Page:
Levelized cost of energy (LCOE) is a summary metric that combines the primary technology cost and performance parameters: CAPEX, O&M, and capacity factor. It is included in the ATB for illustrative purposes. The ATB focuses on defining the primary cost and performance parameters for use in electric sector modeling or other analysis where more sophisticated comparisons among technologies are made. The LCOE accounts for the energy component of electric system planning and operation. The LCOE uses an annual average capacity factor when spreading costs over the anticipated energy generation. This annual capacity factor ignores specific operating behavior such as ramping, start-up, and shutdown that could be relevant for more detailed evaluations of generator cost and value. Electricity generation technologies have different capabilities to provide such services. For example, wind and PV are primarily energy service providers, while the other electricity generation technologies such as CSP can provide capacity and flexibility services in addition to energy. These capacity and flexibility services are difficult to value and depend strongly on the system in which a new generation plant is introduced. These services are represented in electric sector models such as the ReEDS model and corresponding analysis results such as the Standard Scenarios.
The following three figures illustrate LCOE, which includes the combined impact of CAPEX, O&M, and capacity factor projections for power-tower CSP across the range of resources present in the contiguous United States. For the purposes of the ATB, the costs associated with technology and project risk in the U.S. market are represented in the financing costs but not in the upfront capital costs (e.g., developer fees and contingencies). An individual technology may receive more favorable financing terms outside the United States, due to less technology and project risk, caused by more project development experience (e.g., offshore wind in Europe) or more government or market guarantees. The R&D Only LCOE sensitivity cases present the range of LCOE based on financial conditions that are held constant over time unless R&D affects them, and they reflect different levels of technology risk. This case excludes effects of tax reform, tax credits, and changing interest rates over time. The R&D + Market LCOE case adds to these financial assumptions: (1) the changes over time consistent with projections in the Annual Energy Outlook and (2) the effects of tax reform and tax credits. For example, the projected LCOE for most utility scale renewable energy generation technologies could potentially increase from the end of 2020 due to the decreasing levels of the ITC. The ATB representative plant characteristics that best align with those of recently installed or anticipated near-term CSP plants are associated with Tower-Excellent Resource. Data for all the resource categories can be found in the ATB Data spreadsheet; for simplicity, not all resource categories are shown in the figures.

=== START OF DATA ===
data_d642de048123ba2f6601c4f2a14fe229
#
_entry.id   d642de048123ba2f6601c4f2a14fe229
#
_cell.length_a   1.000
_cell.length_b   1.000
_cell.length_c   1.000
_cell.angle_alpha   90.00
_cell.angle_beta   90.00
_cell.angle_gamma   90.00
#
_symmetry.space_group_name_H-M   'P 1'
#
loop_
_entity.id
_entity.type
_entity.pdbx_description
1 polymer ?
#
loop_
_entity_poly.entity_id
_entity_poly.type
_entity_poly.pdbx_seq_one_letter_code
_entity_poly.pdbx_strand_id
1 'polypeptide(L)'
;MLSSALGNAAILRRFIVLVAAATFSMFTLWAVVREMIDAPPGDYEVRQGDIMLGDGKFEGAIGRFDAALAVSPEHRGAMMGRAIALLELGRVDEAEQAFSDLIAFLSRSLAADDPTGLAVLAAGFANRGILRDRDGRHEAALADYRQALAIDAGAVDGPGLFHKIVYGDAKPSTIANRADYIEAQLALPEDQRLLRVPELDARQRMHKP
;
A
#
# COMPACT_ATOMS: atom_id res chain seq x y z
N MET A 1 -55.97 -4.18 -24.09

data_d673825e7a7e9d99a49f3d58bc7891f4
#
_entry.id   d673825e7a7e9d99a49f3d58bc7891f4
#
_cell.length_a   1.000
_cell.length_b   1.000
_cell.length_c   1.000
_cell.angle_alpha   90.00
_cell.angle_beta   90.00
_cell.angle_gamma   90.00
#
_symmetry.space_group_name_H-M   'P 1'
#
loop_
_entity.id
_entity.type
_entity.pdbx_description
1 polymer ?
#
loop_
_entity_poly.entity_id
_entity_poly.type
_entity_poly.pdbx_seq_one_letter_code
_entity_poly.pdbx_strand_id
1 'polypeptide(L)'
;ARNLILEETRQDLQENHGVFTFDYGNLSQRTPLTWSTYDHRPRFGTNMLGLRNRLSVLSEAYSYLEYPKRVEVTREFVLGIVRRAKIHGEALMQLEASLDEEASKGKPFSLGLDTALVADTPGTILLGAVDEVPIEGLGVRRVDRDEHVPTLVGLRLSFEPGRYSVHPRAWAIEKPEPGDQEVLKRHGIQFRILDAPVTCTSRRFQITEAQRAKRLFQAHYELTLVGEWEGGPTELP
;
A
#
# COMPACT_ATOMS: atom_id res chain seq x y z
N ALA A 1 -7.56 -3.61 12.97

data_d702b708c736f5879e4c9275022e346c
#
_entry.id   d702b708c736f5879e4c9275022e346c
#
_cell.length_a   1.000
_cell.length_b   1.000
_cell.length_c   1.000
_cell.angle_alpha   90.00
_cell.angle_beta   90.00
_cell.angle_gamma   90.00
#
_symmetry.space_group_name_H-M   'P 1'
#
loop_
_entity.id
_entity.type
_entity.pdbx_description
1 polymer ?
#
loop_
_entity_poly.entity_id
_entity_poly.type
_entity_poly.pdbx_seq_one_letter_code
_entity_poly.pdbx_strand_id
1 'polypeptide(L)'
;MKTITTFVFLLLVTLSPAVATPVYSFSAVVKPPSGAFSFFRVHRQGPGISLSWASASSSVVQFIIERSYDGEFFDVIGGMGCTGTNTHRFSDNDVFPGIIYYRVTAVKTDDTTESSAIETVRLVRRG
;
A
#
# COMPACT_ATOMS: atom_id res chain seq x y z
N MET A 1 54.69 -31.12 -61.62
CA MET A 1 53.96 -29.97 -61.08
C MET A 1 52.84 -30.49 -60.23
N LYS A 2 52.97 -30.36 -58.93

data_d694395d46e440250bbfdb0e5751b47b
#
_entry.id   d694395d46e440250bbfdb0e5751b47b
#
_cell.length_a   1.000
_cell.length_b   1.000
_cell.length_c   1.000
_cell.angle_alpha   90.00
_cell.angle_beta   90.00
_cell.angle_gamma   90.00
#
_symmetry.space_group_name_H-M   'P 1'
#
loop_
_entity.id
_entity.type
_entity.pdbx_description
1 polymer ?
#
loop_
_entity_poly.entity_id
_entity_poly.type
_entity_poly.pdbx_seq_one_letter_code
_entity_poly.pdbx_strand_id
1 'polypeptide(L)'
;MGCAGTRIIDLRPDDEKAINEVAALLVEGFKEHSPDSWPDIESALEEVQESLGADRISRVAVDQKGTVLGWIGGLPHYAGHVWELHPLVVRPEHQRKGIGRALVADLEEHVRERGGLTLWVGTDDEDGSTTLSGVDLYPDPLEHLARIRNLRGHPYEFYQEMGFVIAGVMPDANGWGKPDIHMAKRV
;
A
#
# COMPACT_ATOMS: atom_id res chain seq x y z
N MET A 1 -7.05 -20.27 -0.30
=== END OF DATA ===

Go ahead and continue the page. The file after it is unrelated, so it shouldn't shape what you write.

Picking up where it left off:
Note: the future projection of the "Good resource" (i.e., for a CSP plant built in Phoenix, Arizona) is not shown in the figures to simplify the figures and because the projection lies between the Excellent and the Fair Resource projections.
The methodology for representing the CAPEX, O&M, and capacity factor assumptions behind each pathway is discussed in Projections Methodology. In general, the degree of adoption of technology innovation distinguishes the Constant, Mid, and Low technology cost scenarios. These projections represent trends that reduce CAPEX and improve performance. Development of these scenarios involves technology-specific application of the following general definitions:
To estimate LCOE, assumptions about the cost of capital to finance electricity generation projects are required, and the LCOE calculations are sensitive to these financial assumptions. Two project finance structures are used within the ATB:
A constant cost recovery period – over which the initial capital investment is recovered – of 30 years is assumed for all technologies throughout this website, and can be varied in the ATB data spreadsheet.
The equations and variables used to estimate LCOE are defined on the Equations and Variables page. For illustration of the impact of changing financial structures such as WACC, see Project Finance Impact on LCOE. For LCOE estimates for the Constant, Mid, and Low technology cost scenarios for all technologies, see 2019 ATB Cost and Performance Summary.
For illustration of the impact of changing financial structures such as WACC, see Project Finance Impact on LCOE. For LCOE estimates for the Constant, Mid, and Low technology cost scenarios for all technologies, see 2019 ATB Cost and Performance Summary.
In general, differences among the technology cost cases reflect different levels of adoption of innovations. Reductions in technology costs reflect the cost reduction opportunities that are listed below.
EIA. (2019a). Annual Energy Outlook 2019 with Projections to 2050. Retrieved from U.S. Energy Information Administration website: https://www.eia.gov/outlooks/aeo/pdf/AEO2019.pdf
NREL. (n.d.b). System Advisor Model (SAM). Retrieved January 26, 2018, from National Renewable Energy Laboratory website: https://sam.nrel.gov/